Journal of medical Internet research 2018 03 0820(3) e88 doi 10.2196/jmir.9710
Symptoms of depression and anxiety are common after a myocardial infarction (MI). Internet-based cognitive behavioral therapy (iCBT) has shown good results in other patient groups.
The aim of this study was to evaluate the effectiveness of an iCBT treatment to reduce self-reported symptoms of depression and anxiety among patients with a recent MI.
In total, 3928 patients were screened for eligibility in 25 Swedish hospitals. Of these, 239 patients (33.5%, 80/239 women, mean age 60 years) with a recent MI and symptoms of depression or anxiety were randomly allocated to a therapist-guided, 14-week iCBT treatment (n=117), or treatment as usual (TAU; n=122). The iCBT treatment was designed for post-MI patients. The primary outcome was the total score of the Hospital Anxiety and Depression Scale (HADS) 14 weeks post baseline, assessed over the internet. Treatment effect was evaluated according to the intention-to-treat principle, with multiple imputations. For the main analysis, a pooled treatment effect was estimated, controlling for age, sex, and baseline HADS.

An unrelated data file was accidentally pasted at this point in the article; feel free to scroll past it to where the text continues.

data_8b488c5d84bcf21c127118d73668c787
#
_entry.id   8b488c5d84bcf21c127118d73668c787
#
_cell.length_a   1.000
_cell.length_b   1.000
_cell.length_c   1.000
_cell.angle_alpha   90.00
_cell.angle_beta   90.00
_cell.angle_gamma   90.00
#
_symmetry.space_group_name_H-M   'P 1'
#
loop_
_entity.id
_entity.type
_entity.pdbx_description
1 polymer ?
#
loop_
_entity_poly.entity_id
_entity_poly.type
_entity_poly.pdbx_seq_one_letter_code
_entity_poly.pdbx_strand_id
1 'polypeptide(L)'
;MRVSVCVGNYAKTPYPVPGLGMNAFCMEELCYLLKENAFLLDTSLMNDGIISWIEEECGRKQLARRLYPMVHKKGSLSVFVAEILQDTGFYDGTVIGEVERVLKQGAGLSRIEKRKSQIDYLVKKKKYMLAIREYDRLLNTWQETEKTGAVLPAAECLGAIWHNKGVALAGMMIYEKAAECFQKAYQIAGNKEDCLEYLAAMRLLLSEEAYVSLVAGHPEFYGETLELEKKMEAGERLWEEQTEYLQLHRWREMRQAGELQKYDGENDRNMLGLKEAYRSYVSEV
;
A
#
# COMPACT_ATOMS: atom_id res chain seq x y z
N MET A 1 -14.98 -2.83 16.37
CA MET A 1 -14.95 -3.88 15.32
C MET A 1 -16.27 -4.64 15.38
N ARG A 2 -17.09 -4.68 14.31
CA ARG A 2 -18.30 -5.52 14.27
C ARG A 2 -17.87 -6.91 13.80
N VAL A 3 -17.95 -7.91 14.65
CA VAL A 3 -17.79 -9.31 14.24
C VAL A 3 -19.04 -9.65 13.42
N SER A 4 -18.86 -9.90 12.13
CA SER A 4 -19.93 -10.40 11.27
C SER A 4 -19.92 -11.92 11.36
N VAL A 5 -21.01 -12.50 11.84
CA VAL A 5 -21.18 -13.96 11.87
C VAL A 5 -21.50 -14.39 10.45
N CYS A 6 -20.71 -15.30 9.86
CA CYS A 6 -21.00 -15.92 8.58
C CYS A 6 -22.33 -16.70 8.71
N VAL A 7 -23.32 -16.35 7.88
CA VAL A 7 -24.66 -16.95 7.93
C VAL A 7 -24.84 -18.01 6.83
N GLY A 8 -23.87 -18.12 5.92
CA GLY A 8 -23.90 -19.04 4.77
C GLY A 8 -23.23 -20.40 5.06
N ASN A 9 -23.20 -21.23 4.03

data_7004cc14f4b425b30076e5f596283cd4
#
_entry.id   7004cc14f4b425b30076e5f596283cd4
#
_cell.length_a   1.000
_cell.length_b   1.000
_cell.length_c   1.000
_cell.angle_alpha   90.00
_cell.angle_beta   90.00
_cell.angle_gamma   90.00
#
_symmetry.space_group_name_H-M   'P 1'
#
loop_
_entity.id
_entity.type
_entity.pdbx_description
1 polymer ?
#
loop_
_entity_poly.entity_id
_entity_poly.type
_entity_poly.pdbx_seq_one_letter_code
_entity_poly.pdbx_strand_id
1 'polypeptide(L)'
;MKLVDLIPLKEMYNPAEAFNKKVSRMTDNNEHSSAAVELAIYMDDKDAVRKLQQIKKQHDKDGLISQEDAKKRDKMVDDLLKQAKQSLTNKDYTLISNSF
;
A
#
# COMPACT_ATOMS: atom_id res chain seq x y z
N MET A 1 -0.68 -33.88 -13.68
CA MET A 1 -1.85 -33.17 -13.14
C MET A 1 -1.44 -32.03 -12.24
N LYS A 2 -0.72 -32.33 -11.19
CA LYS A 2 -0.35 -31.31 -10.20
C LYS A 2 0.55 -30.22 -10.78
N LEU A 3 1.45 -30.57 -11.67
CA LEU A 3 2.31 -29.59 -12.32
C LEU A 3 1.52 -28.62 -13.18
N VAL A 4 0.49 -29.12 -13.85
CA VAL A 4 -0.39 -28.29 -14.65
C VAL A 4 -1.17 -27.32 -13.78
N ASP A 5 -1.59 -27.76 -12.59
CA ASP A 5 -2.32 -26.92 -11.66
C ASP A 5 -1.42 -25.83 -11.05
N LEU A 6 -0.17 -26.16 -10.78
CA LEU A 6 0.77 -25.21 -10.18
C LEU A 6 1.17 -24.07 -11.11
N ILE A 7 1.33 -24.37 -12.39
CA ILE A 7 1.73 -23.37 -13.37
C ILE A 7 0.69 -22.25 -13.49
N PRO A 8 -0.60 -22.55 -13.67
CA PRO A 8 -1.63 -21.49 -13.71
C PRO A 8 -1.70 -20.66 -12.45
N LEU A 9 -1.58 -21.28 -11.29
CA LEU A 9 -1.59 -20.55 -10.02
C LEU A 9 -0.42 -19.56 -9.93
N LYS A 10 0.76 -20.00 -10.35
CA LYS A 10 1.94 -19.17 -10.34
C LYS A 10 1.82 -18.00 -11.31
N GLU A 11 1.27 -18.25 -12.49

There was a reduction in HADS scores over time in the total study sample (mean delta=-5.1, P<.001) but no difference between the study groups at follow-up (beta=-0.47, 95% CI -1.95 to 1.00, P=.53). Treatment adherence was low. A total of 46.2% (54/117) of the iCBT group did not complete the introductory module. CONCLUSIONS
iCBT treatment for an MI population did not result in lower levels of symptoms of depression or anxiety compared with TAU. Low treatment adherence might have influenced the result.
ClinicalTrials.gov NCT01504191; https://clinicaltrials.gov/ct2/show/NCT01504191 (Archived at Webcite at http://www.webcitation.org/6xWWSEQ22).